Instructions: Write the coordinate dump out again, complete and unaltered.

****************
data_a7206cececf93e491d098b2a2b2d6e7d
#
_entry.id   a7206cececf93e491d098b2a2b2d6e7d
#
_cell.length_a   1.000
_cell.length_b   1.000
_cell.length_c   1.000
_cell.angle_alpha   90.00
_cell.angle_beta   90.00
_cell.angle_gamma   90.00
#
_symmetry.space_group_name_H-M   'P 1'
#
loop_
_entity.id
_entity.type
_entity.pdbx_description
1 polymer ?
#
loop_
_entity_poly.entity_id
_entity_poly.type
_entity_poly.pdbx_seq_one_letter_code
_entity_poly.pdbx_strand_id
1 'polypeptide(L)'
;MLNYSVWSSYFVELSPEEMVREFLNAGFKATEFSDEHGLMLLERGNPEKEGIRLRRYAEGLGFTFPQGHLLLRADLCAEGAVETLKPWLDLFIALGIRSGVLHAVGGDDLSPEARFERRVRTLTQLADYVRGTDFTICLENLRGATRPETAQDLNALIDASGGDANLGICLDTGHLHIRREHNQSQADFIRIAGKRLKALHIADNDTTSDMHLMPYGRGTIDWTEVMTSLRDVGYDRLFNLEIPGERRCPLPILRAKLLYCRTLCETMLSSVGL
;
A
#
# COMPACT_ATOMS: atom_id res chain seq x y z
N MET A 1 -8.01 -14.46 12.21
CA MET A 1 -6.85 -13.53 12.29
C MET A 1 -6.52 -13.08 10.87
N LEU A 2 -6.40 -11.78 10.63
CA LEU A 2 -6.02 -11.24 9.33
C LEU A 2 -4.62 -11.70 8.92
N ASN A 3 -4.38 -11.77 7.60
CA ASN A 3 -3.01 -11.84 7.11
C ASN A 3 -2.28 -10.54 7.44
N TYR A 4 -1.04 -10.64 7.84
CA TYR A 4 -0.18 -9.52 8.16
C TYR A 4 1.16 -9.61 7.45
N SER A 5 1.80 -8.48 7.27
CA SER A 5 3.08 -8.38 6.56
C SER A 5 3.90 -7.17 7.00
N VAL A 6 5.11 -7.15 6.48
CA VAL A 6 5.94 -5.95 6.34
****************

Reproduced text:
data_a7206cececf93e491d098b2a2b2d6e7d
#
_entry.id   a7206cececf93e491d098b2a2b2d6e7d
#
_cell.length_a   1.000
_cell.length_b   1.000
_cell.length_c   1.000
_cell.angle_alpha   90.00
_cell.angle_beta   90.00
_cell.angle_gamma   90.00
#
_symmetry.space_group_name_H-M   'P 1'
#
loop_
_entity.id
_entity.type
_entity.pdbx_description
1 polymer ?
#
loop_
_entity_poly.entity_id
_entity_poly.type
_entity_poly.pdbx_seq_one_letter_code
_entity_poly.pdbx_strand_id
1 'polypeptide(L)'
;MLNYSVWSSYFVELSPEEMVREFLNAGFKATEFSDEHGLMLLERGNPEKEGIRLRRYAEGLGFTFPQGHLLLRADLCAEGAVETLKPWLDLFIALGIRSGVLHAVGGDDLSPEARFERRVRTLTQLADYVRGTDFTICLENLRGATRPETAQDLNALIDASGGDANLGICLDTGHLHIRREHNQSQADFIRIAGKRLKALHIADNDTTSDMHLMPYGRGTIDWTEVMTSLRDVGYDRLFNLEIPGERRCPLPILRAKLLYCRTLCETMLSSVGL
;
A
#
# COMPACT_ATOMS: atom_id res chain seq x y z
N MET A 1 -8.01 -14.46 12.21
CA MET A 1 -6.85 -13.53 12.29
C MET A 1 -6.52 -13.08 10.87
N LEU A 2 -6.40 -11.78 10.63
CA LEU A 2 -6.02 -11.24 9.33
C LEU A 2 -4.62 -11.70 8.92
N ASN A 3 -4.38 -11.77 7.60
CA ASN A 3 -3.01 -11.84 7.11
C ASN A 3 -2.28 -10.54 7.44
N TYR A 4 -1.04 -10.64 7.84
CA TYR A 4 -0.18 -9.52 8.16
C TYR A 4 1.16 -9.61 7.45
N SER A 5 1.80 -8.48 7.27
CA SER A 5 3.08 -8.38 6.56
C SER A 5 3.90 -7.17 7.00
N VAL A 6 5.11 -7.15 6.48
CA VAL A 6 5.94 -5.95 6.34